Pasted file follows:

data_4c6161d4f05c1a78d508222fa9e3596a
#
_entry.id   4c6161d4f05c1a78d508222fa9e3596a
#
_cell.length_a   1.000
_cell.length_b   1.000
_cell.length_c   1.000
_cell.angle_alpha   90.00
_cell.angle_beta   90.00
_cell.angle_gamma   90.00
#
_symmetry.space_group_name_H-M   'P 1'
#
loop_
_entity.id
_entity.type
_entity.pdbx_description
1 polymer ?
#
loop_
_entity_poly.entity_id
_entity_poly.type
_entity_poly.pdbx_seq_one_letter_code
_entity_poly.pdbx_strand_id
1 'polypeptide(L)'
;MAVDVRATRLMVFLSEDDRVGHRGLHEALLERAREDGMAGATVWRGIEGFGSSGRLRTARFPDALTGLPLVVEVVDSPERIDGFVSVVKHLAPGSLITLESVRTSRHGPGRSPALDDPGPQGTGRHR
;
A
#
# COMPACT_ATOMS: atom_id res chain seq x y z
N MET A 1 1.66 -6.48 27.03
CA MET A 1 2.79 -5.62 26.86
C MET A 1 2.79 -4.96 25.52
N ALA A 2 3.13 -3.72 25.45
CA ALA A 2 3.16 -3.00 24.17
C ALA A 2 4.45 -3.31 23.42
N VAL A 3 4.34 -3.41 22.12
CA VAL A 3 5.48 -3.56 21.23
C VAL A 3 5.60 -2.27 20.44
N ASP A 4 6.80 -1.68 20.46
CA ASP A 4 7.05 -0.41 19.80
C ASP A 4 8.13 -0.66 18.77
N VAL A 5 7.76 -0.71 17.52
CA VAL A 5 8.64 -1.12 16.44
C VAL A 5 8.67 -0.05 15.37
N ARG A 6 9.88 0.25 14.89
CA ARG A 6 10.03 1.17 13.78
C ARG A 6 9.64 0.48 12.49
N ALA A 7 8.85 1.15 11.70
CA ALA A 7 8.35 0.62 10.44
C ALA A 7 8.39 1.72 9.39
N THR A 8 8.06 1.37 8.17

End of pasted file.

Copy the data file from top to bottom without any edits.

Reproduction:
data_4c6161d4f05c1a78d508222fa9e3596a
#
_entry.id   4c6161d4f05c1a78d508222fa9e3596a
#
_cell.length_a   1.000
_cell.length_b   1.000
_cell.length_c   1.000
_cell.angle_alpha   90.00
_cell.angle_beta   90.00
_cell.angle_gamma   90.00
#
_symmetry.space_group_name_H-M   'P 1'
#
loop_
_entity.id
_entity.type
_entity.pdbx_description
1 polymer ?
#
loop_
_entity_poly.entity_id
_entity_poly.type
_entity_poly.pdbx_seq_one_letter_code
_entity_poly.pdbx_strand_id
1 'polypeptide(L)'
;MAVDVRATRLMVFLSEDDRVGHRGLHEALLERAREDGMAGATVWRGIEGFGSSGRLRTARFPDALTGLPLVVEVVDSPERIDGFVSVVKHLAPGSLITLESVRTSRHGPGRSPALDDPGPQGTGRHR
;
A
#
# COMPACT_ATOMS: atom_id res chain seq x y z
N MET A 1 1.66 -6.48 27.03
CA MET A 1 2.79 -5.62 26.86
C MET A 1 2.79 -4.96 25.52
N ALA A 2 3.13 -3.72 25.45
CA ALA A 2 3.16 -3.00 24.17
C ALA A 2 4.45 -3.31 23.42
N VAL A 3 4.34 -3.41 22.12
CA VAL A 3 5.48 -3.56 21.23
C VAL A 3 5.60 -2.27 20.44
N ASP A 4 6.80 -1.68 20.46
CA ASP A 4 7.05 -0.41 19.80
C ASP A 4 8.13 -0.66 18.77
N VAL A 5 7.76 -0.71 17.52
CA VAL A 5 8.64 -1.12 16.44
C VAL A 5 8.67 -0.05 15.37
N ARG A 6 9.88 0.25 14.89
CA ARG A 6 10.03 1.17 13.78
C ARG A 6 9.64 0.48 12.49
N ALA A 7 8.85 1.15 11.70
CA ALA A 7 8.35 0.62 10.44
C ALA A 7 8.39 1.72 9.39
N THR A 8 8.06 1.37 8.17